In the latest agreement, there is greater clarity on how bilateral carbon trades can proceed and the creation of a ‘centralised hub’ that replaces the Kyoto Protocol’s Clean Development Mechanism (CDM). There was confusion on whether countries would have to correspondingly adjust their carbon accounts when transferring emission reduction abroad and the degree to which Certified Emission Reductions (CERs) generated under the CDM could be applied towards a country’s Nationally Determined Contributions. Under the current agreement criteria have been set out for countries to use CERs from projects registered after January 1, 2013 to meet their first NDC or first adjusted NDC. It also designates a 12-member Supervisory Body to oversee the emerging hub and tasks it with reviewing baselines of recognised credits.
The UK Presidency noted that as recently as 2019, only 30% of the world was covered by net zero targets and this had now moved close to 90%. Over the same period, 154 parties (of the nearly 200) had submitted new national targets, representing 80% of global emissions.
“The UK Presidency has also been focused on driving action to deliver emissions reductions. We have seen a huge shift in coal, with many more countries committing to phase out unabated coal power and ending international coal financing,” the statement noted.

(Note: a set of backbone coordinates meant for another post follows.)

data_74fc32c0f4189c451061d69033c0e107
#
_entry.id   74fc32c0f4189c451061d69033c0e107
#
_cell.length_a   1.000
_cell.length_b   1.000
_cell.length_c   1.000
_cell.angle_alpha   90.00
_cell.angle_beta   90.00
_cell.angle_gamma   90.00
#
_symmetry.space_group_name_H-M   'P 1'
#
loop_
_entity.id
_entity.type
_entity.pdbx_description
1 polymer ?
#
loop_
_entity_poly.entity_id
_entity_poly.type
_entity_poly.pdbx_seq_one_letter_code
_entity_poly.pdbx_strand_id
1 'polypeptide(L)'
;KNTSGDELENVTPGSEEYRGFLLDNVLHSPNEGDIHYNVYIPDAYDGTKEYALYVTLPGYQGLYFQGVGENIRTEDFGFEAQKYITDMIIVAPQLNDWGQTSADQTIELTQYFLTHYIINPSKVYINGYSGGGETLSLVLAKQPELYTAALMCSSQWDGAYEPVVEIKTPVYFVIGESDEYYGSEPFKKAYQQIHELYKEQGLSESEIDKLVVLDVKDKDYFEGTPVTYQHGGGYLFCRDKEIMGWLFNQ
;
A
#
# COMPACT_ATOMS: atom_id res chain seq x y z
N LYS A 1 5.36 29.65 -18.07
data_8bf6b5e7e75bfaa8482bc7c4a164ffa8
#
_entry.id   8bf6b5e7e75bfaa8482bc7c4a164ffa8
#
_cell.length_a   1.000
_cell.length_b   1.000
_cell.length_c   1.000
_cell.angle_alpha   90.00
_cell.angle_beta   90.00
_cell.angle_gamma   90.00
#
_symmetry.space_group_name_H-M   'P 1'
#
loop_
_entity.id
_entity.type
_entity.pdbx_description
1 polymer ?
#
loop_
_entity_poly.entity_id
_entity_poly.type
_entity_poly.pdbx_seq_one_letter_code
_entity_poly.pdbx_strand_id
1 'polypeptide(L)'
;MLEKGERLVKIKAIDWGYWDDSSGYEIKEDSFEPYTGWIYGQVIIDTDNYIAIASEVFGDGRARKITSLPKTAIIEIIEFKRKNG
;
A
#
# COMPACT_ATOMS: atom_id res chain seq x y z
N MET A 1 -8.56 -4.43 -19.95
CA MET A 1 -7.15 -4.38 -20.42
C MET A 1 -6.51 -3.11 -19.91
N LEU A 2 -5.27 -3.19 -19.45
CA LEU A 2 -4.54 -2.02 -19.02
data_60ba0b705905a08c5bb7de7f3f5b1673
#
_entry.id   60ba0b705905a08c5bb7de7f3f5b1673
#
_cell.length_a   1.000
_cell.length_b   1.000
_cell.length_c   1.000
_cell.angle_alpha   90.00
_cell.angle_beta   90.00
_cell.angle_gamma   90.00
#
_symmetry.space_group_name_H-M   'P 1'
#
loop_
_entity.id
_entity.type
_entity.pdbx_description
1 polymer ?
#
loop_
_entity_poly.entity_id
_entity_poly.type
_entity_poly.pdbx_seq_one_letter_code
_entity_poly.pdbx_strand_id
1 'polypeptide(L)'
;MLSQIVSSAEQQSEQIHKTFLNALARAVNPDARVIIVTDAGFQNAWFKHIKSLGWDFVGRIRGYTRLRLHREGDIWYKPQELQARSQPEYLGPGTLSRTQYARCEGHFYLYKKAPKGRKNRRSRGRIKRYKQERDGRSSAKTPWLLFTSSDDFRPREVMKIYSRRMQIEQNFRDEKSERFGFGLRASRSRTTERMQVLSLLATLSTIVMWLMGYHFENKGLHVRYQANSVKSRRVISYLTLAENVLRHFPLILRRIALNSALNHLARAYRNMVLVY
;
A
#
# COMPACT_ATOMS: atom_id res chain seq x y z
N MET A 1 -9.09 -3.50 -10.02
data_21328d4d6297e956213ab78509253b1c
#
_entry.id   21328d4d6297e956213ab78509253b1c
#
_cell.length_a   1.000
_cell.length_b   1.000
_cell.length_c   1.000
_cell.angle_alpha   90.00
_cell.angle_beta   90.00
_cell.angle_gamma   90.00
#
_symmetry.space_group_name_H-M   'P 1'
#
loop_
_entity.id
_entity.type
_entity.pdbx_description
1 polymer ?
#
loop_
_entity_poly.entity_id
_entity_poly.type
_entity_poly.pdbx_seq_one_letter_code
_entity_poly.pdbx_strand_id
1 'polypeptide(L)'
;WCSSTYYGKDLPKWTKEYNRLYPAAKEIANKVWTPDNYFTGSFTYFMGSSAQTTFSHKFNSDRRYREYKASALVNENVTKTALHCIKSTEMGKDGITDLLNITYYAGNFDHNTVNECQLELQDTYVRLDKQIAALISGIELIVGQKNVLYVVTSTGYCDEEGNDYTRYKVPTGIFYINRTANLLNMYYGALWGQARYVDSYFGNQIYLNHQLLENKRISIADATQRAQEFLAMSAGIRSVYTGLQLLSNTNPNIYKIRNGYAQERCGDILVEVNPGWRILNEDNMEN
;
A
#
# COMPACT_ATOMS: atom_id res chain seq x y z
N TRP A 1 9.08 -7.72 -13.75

“We can now say with credibility that we have kept 1.5 degrees alive. But its pulse is weak and it will only survive if we keep our promises and translate commitments into rapid action. I am grateful to the UNFCCC for working with us to deliver a successful COP26,” COP President, Alok Sharma, said in a statement, “From here, we must now move forward together and deliver on the expectations set out in the Glasgow Climate Pact, and close the vast gap which remains.”
Long-time COP-watchers said that despite progress on future emissions reductions, COP26 failed those most impacted by the climate crisis now.
“The COP26 has definitely narrowed the gap for 1.5 and the processes which can be taken for future action. But the failure of the U.S. and EU to deliver on the promised $100 billion in climate finance remains urgent and central to any ambitious climate action. Blocking the establishment of even a modest fund to help vulnerable communities around the world with the massive loss and damage they are experiencing at the hands of the climate crisis is a serious blow. As with COVID, those with the least resources have been left to fend for themselves,” said Arti Khosla, Director, Climate Trends.
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India had indicated that it needed a trillion dollars in the coming decade to be able to meet its 2030 commitment — that Prime Minister Narendra Modi announced at Glasgow — to increase the use of non-fossil sources of energy by 500 GW, decarbonise its railways and increase its emissions intensity. It also appeared to suggest that it would “update its Nationally Determined Contributions” only on getting assurances about this.
However the text of the agreement indicates that all countries should deliver climate plans to the UN on 5-year cycles and using a common time frame for NDCs starting 2025 (with countries submitting 2035 NDCs in 2025, 2040 NDCs in 2030).